The CPU/processor is often called the brain of the computer, and for a good reason.
It’s responsible for interacting with all the programs/software you’ve installed in your computer, receiving input from those programs/OS/other hardware components, processing that input, and displaying the result in the form of output on your screen.
In short, it’s vital to have your CPU run smoothly.
One of the most frequent issues CPUs face is overheating. Overheating results in thermal throttling which prevents the processor to perform up to its full potential.
How to Monitor Your CPU Temperature
No matter which OS you’re using, monitoring CPU’s current temperature is simple and can be done through simple utility tools. For Windows users, Speccy and MSI afterburner will do this job; while Mac and Linux users can use fancy and psensor respectively.
How Hot Your CPU Should be?
Unfortunately, this is not an easy question to answer as different CPUs are manufactured to handle different types of workload. Intel’s 10th and 11th Gen processors with K-suffix are particularly infamous for generating a lot of heat, mainly due to their higher clock speed. The i5-11600K, for example, can comfortably go above 75° under load.
On the other hand, Intel’s F-suffix processors (like i5-11400f) and AMD Ryzen processors produce relatively lesser heat. Ryzen 3000 processors are particularly insane in this regard as you can use an air cooler with a processor as powerful as Ryzen 7 3700X.
The CPU temperature also varies when it’s idle compared to when it’s under load. Most CPUs have roughly same temperature when idle, which refers to the state when your computer is opened but you aren’t running any software/games. If the CPU has 30°C-40°C at this stage, then you’re fine and there’s nothing needed.
The other stage of CPUs is under the load. This is slightly different because they come with different TDPs and consume different amounts of power when under load. For those who don’t know, TDP is the maximum amount of heat that a processor can produce.
For example, Ryzen 5600X has a TDP of 65W while the 11700K comes with 125W TDP and can have a maximum temperature of 100°C.
Generally speaking, most CPUs produce 65°C-75°C heat under load. If that is also the case with your processor, then it’s fine and you’re good to go.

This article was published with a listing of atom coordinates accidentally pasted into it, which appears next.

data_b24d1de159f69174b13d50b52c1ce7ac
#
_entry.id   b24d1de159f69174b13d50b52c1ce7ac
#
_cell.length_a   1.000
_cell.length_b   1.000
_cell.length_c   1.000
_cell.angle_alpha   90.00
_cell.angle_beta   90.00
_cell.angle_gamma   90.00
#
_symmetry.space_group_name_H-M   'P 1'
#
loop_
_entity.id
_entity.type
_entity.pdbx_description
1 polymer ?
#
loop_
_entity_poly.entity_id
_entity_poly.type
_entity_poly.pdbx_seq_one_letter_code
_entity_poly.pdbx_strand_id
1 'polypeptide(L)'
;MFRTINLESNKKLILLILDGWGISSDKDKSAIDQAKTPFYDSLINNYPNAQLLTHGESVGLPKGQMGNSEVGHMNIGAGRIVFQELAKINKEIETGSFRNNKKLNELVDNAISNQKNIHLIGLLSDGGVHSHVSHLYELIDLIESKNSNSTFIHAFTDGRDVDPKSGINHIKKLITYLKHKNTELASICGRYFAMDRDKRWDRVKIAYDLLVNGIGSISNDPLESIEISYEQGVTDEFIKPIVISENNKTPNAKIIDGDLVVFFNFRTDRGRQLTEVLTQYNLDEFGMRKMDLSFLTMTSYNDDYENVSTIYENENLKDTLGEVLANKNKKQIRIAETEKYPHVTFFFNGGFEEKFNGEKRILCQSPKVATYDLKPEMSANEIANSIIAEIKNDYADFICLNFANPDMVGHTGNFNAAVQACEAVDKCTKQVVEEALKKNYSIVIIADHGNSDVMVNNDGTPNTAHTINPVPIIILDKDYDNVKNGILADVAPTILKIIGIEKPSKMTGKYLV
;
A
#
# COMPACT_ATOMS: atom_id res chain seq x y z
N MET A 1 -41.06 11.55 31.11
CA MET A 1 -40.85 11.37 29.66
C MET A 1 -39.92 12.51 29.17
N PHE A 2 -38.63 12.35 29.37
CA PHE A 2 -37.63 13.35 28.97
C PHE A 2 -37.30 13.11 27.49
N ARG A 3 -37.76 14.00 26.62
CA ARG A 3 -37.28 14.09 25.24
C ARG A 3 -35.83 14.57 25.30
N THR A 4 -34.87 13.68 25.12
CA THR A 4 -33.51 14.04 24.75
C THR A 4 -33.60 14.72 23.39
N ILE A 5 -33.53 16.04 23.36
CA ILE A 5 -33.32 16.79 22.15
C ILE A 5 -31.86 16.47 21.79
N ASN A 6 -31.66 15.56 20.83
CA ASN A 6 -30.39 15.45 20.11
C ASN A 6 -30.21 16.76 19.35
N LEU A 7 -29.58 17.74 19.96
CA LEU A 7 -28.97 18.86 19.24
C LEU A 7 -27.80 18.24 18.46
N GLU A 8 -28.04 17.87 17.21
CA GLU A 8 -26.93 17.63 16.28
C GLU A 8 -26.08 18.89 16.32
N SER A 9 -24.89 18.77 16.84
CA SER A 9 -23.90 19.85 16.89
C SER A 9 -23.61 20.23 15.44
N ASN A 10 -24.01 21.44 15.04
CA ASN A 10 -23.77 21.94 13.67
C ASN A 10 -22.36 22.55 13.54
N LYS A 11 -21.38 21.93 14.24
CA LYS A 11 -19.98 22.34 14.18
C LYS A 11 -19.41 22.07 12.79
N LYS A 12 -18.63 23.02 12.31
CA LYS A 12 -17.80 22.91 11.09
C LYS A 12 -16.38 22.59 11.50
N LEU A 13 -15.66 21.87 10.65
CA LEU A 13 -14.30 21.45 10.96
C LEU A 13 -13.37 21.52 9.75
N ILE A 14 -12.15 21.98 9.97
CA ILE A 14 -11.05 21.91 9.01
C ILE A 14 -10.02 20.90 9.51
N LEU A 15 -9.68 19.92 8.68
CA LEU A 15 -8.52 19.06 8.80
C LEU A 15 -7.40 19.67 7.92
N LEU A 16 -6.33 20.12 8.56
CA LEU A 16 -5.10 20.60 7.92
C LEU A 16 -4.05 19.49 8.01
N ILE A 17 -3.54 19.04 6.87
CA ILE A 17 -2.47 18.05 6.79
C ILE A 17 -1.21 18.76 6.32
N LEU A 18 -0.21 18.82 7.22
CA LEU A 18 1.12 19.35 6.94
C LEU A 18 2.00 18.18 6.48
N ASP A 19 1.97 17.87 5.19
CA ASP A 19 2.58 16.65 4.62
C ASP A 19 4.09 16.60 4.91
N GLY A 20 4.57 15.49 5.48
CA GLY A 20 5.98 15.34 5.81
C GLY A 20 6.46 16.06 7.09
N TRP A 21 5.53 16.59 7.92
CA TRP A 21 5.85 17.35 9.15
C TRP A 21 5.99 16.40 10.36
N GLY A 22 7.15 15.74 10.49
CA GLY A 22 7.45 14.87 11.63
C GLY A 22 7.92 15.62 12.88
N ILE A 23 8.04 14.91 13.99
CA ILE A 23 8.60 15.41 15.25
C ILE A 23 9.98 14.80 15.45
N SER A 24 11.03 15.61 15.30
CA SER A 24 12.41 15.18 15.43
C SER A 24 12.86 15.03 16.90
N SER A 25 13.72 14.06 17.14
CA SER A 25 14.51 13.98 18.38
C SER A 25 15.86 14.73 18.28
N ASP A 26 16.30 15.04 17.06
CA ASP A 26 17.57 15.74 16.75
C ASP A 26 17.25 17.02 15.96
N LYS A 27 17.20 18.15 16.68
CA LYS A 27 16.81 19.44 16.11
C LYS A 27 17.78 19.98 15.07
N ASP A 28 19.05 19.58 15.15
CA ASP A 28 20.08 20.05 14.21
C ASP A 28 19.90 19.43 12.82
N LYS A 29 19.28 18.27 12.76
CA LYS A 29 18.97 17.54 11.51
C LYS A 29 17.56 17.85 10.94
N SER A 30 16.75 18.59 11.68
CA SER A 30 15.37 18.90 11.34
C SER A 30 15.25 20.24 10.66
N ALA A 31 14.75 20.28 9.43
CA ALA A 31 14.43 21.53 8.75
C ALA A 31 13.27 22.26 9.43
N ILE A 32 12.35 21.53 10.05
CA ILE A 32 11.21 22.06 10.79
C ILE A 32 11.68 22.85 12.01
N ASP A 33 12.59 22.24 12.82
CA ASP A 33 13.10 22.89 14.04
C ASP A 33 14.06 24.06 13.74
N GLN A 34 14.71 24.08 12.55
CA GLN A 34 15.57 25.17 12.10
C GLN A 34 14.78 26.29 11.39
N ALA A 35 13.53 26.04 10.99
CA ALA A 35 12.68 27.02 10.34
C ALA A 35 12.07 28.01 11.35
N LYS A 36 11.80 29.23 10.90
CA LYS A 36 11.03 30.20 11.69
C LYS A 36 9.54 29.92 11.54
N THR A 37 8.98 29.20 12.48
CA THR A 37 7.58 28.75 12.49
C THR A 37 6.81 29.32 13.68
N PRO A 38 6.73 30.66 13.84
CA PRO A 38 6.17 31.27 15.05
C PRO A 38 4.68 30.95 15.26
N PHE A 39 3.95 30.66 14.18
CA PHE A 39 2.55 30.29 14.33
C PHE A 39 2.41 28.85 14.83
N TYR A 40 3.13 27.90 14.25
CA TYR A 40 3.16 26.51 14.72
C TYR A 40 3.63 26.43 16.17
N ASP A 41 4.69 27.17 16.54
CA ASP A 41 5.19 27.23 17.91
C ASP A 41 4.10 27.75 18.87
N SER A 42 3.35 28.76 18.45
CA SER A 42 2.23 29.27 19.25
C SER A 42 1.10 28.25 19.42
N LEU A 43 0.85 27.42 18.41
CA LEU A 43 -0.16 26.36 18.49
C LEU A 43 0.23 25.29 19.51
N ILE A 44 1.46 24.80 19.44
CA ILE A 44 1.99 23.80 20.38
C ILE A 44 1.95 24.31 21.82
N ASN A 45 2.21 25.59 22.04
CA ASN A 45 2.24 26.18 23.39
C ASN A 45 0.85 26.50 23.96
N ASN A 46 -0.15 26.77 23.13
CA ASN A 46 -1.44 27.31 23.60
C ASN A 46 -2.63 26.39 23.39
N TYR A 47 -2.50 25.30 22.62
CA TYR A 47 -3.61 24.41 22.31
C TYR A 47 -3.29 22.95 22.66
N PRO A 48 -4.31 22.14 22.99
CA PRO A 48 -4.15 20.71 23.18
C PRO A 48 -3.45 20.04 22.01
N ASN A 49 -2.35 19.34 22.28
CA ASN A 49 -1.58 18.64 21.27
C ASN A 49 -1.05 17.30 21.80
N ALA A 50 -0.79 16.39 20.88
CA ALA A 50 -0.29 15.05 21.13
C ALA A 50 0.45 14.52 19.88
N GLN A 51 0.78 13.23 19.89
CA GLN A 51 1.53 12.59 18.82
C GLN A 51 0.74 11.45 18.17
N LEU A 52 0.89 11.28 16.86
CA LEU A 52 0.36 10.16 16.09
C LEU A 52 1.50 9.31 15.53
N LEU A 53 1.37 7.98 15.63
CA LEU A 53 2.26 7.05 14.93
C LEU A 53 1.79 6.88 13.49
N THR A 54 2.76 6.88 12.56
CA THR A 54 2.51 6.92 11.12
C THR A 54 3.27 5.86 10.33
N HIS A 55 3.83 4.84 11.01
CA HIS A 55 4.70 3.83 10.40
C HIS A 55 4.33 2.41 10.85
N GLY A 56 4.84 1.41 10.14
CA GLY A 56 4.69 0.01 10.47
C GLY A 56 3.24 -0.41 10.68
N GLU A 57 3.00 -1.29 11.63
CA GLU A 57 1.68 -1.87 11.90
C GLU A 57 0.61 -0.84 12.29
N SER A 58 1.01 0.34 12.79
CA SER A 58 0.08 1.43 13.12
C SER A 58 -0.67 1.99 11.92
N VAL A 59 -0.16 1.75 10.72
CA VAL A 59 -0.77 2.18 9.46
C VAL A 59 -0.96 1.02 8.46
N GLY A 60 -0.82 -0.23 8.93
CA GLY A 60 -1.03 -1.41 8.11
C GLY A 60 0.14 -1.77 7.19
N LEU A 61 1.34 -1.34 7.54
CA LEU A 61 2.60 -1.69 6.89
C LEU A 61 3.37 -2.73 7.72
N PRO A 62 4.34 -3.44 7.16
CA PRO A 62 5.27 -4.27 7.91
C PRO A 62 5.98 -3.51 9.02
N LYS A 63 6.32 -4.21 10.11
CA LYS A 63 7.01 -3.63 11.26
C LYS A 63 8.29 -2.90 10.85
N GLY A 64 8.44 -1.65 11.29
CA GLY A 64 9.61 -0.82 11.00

How to Reduce CPU temperature
But if you’ve found it to be overheating after the testing, below are the steps you can take to reduce the temperature. Make sure to act on all the tips as they will collectively have more effect and will give you better results. You can check our guide for reducing GPU temperature.
1. Change your PC Location
The first thing you should do here is analyzing your PC’s location inside your place. Maybe it’s located on a hotter side of your room where air doesn’t flow as much as other areas.
If it’s true, consider relocating the PC to a cooler area. Another thing you need to make sure of is not pushing your PC case into the wall. Leave at least 3 inches of space from all sides.
2. Clean Your Computer
A dusty PC will not only raise the temperature of your CPU but will do it for other components such as your GPU or PSU as well.
Therefore you should periodically clean your PC from inside (make sure to turn off the PC before doing anything), and remove dust using a compressor.
While you’re at it, make sure that your cable management is up to the mark as stray wires can slow down the airflow. You should also have a slightly positive airflow inside the chassis, with more case fans pushing the air and lesser fans pushing it out.
Lastly, you should keep your PC case closed. Open-air chassis are nice to show off but they can easily attract dust and debris.
3. Re-apply thermal paste
Thermal paste is a paste/grease used to conduct heat from the processor to the heatsink of your CPU cooler. Many CPU coolers come with pre-applied paste but it vanishes over time due to continuous usage. Therefore, you should periodically apply the thermal paste again on your CPU.
While doing so, make sure to only apply a small amount of paste. Putting excessive paste can actually be harmful to your motherboard.
4. Buy a new CPU cooler
If you’ve cleaned your PC and have re-applied the paste but the temperature is still on the rise, maybe it’s your CPU cooler that’s not doing its job.
If you’ve got a 3rd-party cooler and it’s working fine, then good. But if it’s a stock cooler, then you should consider a 3rd-party air/AIO cooler.
Air coolers are quite cheap these days, and you can get a decent option at less than 50 bucks.
5. Revert to factory clock speeds
Overclocking is a technique used to get slightly more performance out of your processor by increasing its clock speed.
While this technique does improve your CPU performance to a certain degree, it also makes CPU consume a lot of extra power and consequently generate a lot of heat.
If you’ve recently overclocked your CPU and temperature is out of control since then, it’s a good indication that you did something wrong during that procedure. Therefore, you should revert those changes and hopefully, the temperature will come back to normal again.